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April 01, 2011


 2 schools receive AVMA COE approval


Ross, UNAM fully accredited for seven years

 posted March 18, 2011 
Ross University
Although Ross University School of Veterinary Medicine is a foreign school, about 98 percent
of its students come from North America.


Two landmark decisions came out of the AVMA Council on Education meeting March 6-8 at AVMA headquarters in Schaumburg, Ill.

The council granted full accreditation status for seven years to the National Autonomous University of Mexico School of Veterinary Medicine, Mexico City, and Ross University School of Veterinary Medicine in St. Kitts, West Indies.

The two schools are the first to be recognized in their respective countries by the council. Their graduates will now be able to sit for licensure to practice veterinary medicine in the United States or Canada without first completing a foreign graduate examination.

The COE grants accreditation status to foreign schools and colleges of veterinary medicine on the basis of compliance with the 11 standards of accreditation. The accreditation of Ross and UNAM brings the total to 16 foreign veterinary schools and colleges that are accredited by the COE, including five in Canada. The 28 U.S. veterinary schools and colleges are also COE-accredited.

Foreign colleges are required to undergo a preliminary or consultative site visit to determine their preparedness for a comprehensive site visit and are required to correct all deficiencies identified by the consultative site team before requesting a comprehensive site visit. That visit is the final step before the council makes an accreditation decision.


"Achieving AVMA accreditation further affirms our commitment to excellence in veterinary education. We are pleased with the decision of the accrediting board and look forward to working with other AVMA-accredited schools and our affiliate clinical partners in the United States to advance the future of veterinary education."  

— Dr. David J. DeYoung, Dean,
Ross University School of Veterinary Medicine


Ross veterinary school began seeking accreditation when it submitted a self-study report to the COE in July 2006, and the council conducted a consultative site visit Sept. 17-21, 2006.

The school had to make a number of facilities and programmatic improvements, which it did in the following few years. Ross submitted another self-study to the council in July 2010, and this time the COE, after reviewing the self-study in September of that year, agreed to conduct a comprehensive accreditation site visit, which took place Jan. 16-20, 2011.

Students at Ross complete their basic science curriculum during seven 15-week semesters at the St. Kitts campus. Each student then completes a final year of clinical rotations at one of 22 COE-accredited veterinary schools in the United States.

A new class is admitted each semester, three times a year: September, January, and May. The most recent class, admitted in January, had 138 students.

Nearly all students at Ross University are American or Canadian citizens who return to North America to become licensed and pursue careers. Since its founding in 1982, the school has graduated more than 2,500 veterinarians.

"Achieving AVMA accreditation further affirms our commitment to excellence in veterinary education," said Dr. David J. DeYoung, dean of the Ross veterinary school. "We are pleased with the decision of the accrediting board and look forward to working with other AVMA-accredited schools and our affiliate clinical partners in the United States to advance the future of veterinary education."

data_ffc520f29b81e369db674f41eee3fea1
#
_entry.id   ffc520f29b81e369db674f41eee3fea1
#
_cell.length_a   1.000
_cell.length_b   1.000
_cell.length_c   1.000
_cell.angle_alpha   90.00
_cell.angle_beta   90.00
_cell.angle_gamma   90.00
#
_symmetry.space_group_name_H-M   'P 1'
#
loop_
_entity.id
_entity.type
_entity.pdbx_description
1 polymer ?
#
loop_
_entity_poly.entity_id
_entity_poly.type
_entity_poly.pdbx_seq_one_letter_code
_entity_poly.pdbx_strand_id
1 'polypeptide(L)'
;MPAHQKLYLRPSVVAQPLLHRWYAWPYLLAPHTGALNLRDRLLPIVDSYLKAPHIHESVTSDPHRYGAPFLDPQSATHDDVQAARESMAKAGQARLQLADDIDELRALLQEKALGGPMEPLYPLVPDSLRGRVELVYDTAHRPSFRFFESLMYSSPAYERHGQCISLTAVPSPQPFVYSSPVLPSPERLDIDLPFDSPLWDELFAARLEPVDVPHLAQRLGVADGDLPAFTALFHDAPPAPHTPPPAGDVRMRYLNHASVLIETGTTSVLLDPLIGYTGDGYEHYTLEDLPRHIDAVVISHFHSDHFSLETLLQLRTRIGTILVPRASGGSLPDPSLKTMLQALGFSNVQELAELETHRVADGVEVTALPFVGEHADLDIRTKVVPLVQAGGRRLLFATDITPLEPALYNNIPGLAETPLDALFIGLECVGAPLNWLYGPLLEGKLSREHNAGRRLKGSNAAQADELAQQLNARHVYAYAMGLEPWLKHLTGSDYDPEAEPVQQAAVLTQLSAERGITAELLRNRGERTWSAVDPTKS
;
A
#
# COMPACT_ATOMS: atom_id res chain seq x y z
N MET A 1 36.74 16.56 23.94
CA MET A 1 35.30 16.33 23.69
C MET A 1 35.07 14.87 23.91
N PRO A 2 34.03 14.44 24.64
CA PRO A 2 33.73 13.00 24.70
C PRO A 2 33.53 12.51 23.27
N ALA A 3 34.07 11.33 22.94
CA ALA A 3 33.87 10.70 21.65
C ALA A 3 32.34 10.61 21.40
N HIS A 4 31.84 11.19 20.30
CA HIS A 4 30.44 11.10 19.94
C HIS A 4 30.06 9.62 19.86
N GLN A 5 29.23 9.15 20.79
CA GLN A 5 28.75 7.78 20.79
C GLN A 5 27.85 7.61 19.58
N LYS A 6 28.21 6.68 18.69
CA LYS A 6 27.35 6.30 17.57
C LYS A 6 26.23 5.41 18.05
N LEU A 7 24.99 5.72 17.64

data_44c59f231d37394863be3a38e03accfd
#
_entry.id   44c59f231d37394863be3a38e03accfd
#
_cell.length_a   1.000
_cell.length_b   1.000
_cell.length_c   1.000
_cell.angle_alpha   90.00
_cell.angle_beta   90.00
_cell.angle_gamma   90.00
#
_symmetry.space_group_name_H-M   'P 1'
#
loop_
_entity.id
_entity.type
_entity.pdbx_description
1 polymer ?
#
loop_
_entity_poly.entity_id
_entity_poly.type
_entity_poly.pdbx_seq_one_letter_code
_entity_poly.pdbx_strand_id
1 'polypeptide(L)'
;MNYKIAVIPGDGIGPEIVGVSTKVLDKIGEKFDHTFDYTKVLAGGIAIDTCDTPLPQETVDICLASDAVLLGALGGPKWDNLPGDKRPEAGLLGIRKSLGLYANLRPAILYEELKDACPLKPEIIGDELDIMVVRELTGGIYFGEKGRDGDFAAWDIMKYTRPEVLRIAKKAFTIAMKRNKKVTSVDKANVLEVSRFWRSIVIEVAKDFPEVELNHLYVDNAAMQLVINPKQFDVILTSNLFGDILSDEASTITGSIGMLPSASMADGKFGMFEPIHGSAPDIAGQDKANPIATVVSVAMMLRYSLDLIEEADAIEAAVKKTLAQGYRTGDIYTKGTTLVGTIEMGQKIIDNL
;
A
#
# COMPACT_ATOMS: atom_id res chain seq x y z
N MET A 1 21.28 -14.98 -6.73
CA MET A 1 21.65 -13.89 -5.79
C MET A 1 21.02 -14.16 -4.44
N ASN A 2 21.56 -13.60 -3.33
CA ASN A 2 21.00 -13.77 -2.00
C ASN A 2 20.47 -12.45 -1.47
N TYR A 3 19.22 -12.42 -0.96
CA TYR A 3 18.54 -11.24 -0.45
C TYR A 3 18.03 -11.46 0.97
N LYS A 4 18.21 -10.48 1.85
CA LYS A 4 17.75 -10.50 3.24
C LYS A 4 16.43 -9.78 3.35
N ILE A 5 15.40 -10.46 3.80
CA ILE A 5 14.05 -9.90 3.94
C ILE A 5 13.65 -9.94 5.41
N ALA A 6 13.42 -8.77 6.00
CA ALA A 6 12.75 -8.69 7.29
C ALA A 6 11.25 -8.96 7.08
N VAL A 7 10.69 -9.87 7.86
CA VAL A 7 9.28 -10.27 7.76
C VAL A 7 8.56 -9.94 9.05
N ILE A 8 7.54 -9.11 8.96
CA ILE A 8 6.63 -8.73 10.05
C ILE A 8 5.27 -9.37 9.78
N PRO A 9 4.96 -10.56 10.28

(Look for more information about Ross' veterinary school in JAVMA News in May.)

UNAM began pursuing COE accreditation in earnest around the same time as Ross.

In spring 2006, the COE made a consultative site visit to Mexico City, and afterward, laid out recommendations for improvements that UNAM, like Ross, would need to implement to work toward accreditation. Enough progress had been made, according to the COE, that it was willing to grant a request from the school for a comprehensive site visit, which was made in November 2009.

At its spring meeting Feb. 28-March 2, 2010, the council made an adverse accreditation decision regarding UNAM, which the veterinary school appealed.

Meanwhile, federal regulatory changes by the Department of Education, which went into effect July 1, caused the council to revise its Accreditation Policies and Procedures manual in eight areas. This included changes to the portion of the manual related to the structure of the appeals process.

Before, when the COE made an adverse accreditation decision, it would send information to the institution about identified deficiencies at the same time it notified the institution of the decision.

Now, the council provides the institution an opportunity to submit a written response regarding any deficiencies identified by the site team. This response is considered by the council before it takes any action.

In accordance with the changes made to comply with DOE guidelines, the council was required to vacate its earlier decision so that UNAM could respond in writing about each deficiency noted in the evaluation report prior to an accreditation decision. The council during its fall meeting Sept. 19-21, 2010, considered UNAM's response and decided to visit Mexico again the first week of February 2011. Using the resulting information, the council voted to grant the school full accreditation.